Judylyn S. Ryan

Emeritus Professor of English


  • A.B., Georgetown University
  • M.A., Ph.D., University of Wisconsin-Madison


Judylyn Ryan was an interdisciplinary scholar who taught courses on (African) American literature, Black feminist theory, Black women’s literature and cinema, African diaspora literatures and cinema, and the College Writing Seminar. Her other research interests were cultural and critical race theory, narrative theory, Toni Morrison, and African diaspora religions. Professor Ryan was a visiting lecturer and research associate in the Women’s Studies in Religion Program in the Divinity School at Harvard University, and held a Ford postdoctoral fellowship at the Center for the Study of Black Literature and Culture at the University of Pennsylvania. She is the author of Spirituality as Ideology in Black Women’s Film and Literature (University of Virginia Press, 2005), and of articles published in The Cambridge Companion to Toni Morrison, SIGNS, Modern Fiction Studies, and other venues.

Professor Ryan is currently at work on two manuscripts: Morrisonian Democracy: The Literary Praxis of a Cultural Philosophy and The Epidemiology of Racism.

Publications / Presentations

  • "Morrisonian Democracy: The Literary Praxis of Black Feminist Political Engagement." In Julia Jordon-Zachery and Nikol G. Alexander-Floyd (Eds.), Black Women in Politics. (New York: SUNY Press, 2018): 195-215.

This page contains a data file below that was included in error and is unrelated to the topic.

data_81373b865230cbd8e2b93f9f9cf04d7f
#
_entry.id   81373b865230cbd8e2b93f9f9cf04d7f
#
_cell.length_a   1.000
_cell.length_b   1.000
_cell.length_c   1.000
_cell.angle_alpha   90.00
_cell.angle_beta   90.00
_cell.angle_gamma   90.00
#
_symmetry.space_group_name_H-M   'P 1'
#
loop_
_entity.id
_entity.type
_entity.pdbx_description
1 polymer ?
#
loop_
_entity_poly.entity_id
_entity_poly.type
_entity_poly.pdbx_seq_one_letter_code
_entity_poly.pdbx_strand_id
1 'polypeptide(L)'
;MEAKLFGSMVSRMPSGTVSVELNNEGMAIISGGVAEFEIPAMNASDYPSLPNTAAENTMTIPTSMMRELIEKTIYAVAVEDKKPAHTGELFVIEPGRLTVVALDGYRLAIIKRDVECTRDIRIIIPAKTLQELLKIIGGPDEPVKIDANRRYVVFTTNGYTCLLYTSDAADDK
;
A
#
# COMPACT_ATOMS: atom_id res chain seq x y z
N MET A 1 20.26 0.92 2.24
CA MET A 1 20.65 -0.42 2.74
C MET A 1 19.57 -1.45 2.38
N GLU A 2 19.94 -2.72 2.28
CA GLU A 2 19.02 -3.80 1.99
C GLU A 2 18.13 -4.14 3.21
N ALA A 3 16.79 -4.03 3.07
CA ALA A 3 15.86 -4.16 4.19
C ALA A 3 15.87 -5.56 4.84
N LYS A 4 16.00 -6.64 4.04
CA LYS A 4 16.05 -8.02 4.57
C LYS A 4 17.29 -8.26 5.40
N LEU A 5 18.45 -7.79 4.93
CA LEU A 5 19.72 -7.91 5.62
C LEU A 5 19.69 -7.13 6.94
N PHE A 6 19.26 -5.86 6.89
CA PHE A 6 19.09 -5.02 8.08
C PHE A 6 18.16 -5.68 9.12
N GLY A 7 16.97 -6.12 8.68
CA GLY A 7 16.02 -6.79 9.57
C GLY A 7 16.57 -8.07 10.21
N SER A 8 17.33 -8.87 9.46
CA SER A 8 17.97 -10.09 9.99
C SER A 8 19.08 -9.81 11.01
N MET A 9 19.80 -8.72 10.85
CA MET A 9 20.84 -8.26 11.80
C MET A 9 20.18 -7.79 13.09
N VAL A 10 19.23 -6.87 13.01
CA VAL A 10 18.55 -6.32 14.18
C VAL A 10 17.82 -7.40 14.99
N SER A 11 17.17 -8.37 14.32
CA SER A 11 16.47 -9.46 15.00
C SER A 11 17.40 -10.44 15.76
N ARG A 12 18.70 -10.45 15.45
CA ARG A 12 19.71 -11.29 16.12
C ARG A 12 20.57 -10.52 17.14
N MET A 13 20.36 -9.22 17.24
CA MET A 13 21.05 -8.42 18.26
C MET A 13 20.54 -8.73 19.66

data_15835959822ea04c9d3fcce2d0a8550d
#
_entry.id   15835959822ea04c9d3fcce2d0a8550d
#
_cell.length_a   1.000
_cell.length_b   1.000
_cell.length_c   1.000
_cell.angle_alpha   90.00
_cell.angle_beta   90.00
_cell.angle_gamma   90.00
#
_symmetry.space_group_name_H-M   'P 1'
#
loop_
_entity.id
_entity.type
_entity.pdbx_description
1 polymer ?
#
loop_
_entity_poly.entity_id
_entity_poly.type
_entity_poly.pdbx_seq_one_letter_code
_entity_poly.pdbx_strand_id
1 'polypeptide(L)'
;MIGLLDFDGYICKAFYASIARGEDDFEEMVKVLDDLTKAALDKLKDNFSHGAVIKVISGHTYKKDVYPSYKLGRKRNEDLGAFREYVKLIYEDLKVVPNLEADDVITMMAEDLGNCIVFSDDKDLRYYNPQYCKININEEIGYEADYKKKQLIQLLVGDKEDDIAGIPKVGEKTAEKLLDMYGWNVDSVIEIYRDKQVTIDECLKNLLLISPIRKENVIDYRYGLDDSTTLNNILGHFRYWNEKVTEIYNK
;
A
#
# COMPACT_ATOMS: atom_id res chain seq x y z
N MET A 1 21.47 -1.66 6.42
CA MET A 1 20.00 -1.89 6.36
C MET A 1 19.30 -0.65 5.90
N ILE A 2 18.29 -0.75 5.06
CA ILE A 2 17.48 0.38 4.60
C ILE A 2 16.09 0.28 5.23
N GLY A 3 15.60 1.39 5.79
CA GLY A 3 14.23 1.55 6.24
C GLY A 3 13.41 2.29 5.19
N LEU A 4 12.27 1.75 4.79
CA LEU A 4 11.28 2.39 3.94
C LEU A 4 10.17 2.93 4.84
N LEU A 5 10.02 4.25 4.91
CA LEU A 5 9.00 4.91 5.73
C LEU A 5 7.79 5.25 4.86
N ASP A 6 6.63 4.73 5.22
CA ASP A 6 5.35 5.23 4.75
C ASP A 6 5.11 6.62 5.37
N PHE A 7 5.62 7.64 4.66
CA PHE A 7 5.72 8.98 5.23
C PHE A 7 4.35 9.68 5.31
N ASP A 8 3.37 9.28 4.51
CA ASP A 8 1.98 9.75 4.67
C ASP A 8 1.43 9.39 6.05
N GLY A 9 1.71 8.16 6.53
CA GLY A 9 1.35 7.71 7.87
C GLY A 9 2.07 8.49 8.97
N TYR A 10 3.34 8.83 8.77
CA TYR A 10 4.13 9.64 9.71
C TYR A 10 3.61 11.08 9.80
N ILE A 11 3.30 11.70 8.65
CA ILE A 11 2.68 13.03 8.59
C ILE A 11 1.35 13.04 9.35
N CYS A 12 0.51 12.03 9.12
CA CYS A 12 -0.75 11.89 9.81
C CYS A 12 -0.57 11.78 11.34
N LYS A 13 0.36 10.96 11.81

• "R.S.D. (Racism Spectrum Disorder." i-Cubed Lecture at Ohio Wesleyan University. October 17, 2017.
  • "Racism's Uprooting: White Racial Jeopardy and Democracy." BLACK RENAISSANCE NOIRE 17.2 (2017): 144-159.
  • "New Definitions and Directions for Antiracist Pedagogy: The US Context." Building the Antiracist University Conference. C.E.R.S. University of Leeds, UK. October, 2013.
  • "Bypass Neurohistory Through Circuits of the Literary Imagination." Sixth Biennial Toni Morrison Society Conference. Paris, France. November, 2010.
  • “Maya Angelou.” BBC Radio Interview. “Up All Night” programme. April 12, 2010.
  • "Cornelius Eady's Brutally Honest Imagination." Collegium for African American Research Biennial Conference. University of Bremen. Bremen, Germany. March, 2009.
  • “Language and Narrative Technique in Toni Morrison’s Novels.” In Justine Tally (Ed.), The Cambridge Companion to Toni Morrison. (Cambridge and New York: Cambridge University Press, 2007): 151–161.
  • Spirituality as Ideology in Black Women's Film and Literature. (Charlottesville and London: University of Virginia Press, 2005).
  • “Outing the Black Feminist Filmmaker in Julie Dash’s Illusions.” SIGNS: Journal of Women in Culture and Society, Beyond the Gaze: Recent Approaches to Film Feminisms Special Issue, (Vol. 30, No. 1) Autumn 2004: 1319–1344.
  • “Dismantling Slavery’s Master-Narratives through African Diaspora Cinema.” In Kimberley Phillips et al (Eds.), Critical Voicings of Black Liberation: Resistance and Representations in the Americas, (Germany: Lit Verlag, 2003): 127–145.
  • “Jazz . . . On ‘The Site of Memory.’” Co-authored with Estella Conwill Májozo. Studies in the Literary Imagination, Toni Morrison and the American South Special Issue, (Vol.32, No.2) Fall 1998: 125–152.
  • “Spirituality and/as Ideology in Black Women’s Literature: The Preaching of Maria W. Stewart and Baby Suggs, Holy.” In Beverly Kienzle and Pamela Walker (Eds.), Women Preachers and Prophets through Two Millennia of Christianity, (Berkeley: U of California P, 1998): 267–287.
  • “Morrison’s Jazz: ‘A Knowing So Deep.’” In Nellie McKay and Kathryn Earle (Eds.), Approaches to Teaching the Novels of Toni Morrison, (New York: MLA P, 1997): 154–160.
  • “Contested Visions/Double-Vision in Tar Baby.” In Nancy J. Peterson (Ed.), Toni Morrison: Theoretical and Critical Approaches, (Baltimore: Johns Hopkins U P, 1997): 63–87. Reprinted from Modern Fiction Studies, Toni Morrison Special Issue, (Vol. 39, Nos.3/4) Fall/Winter 1993: 597–621.